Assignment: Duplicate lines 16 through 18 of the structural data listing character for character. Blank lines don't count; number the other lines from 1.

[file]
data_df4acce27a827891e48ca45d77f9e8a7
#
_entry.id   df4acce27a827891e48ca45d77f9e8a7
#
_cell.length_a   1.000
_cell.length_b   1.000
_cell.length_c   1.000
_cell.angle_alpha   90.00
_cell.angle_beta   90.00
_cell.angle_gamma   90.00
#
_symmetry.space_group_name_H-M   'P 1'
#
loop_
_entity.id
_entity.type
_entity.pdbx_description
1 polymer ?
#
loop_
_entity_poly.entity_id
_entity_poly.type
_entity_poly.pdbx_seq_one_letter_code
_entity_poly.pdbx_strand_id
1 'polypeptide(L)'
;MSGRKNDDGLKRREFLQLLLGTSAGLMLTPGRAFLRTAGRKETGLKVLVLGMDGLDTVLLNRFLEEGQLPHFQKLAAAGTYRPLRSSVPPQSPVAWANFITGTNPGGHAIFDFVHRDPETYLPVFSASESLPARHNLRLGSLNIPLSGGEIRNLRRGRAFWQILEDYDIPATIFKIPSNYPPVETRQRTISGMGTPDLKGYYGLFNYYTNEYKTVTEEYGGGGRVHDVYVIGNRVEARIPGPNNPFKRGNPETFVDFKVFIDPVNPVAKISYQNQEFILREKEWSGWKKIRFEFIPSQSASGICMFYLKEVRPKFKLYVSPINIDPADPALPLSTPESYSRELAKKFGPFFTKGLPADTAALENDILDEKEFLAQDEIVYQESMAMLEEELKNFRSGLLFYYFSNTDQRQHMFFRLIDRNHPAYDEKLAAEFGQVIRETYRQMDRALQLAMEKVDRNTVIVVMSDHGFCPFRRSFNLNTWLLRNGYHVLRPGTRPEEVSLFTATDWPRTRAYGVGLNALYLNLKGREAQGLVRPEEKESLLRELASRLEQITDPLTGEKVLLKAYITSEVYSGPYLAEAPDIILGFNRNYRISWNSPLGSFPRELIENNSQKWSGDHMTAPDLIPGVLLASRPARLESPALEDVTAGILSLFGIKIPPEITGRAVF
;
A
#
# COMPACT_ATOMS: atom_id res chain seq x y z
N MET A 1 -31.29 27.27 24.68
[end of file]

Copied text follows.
_entity.type
_entity.pdbx_description
1 polymer ?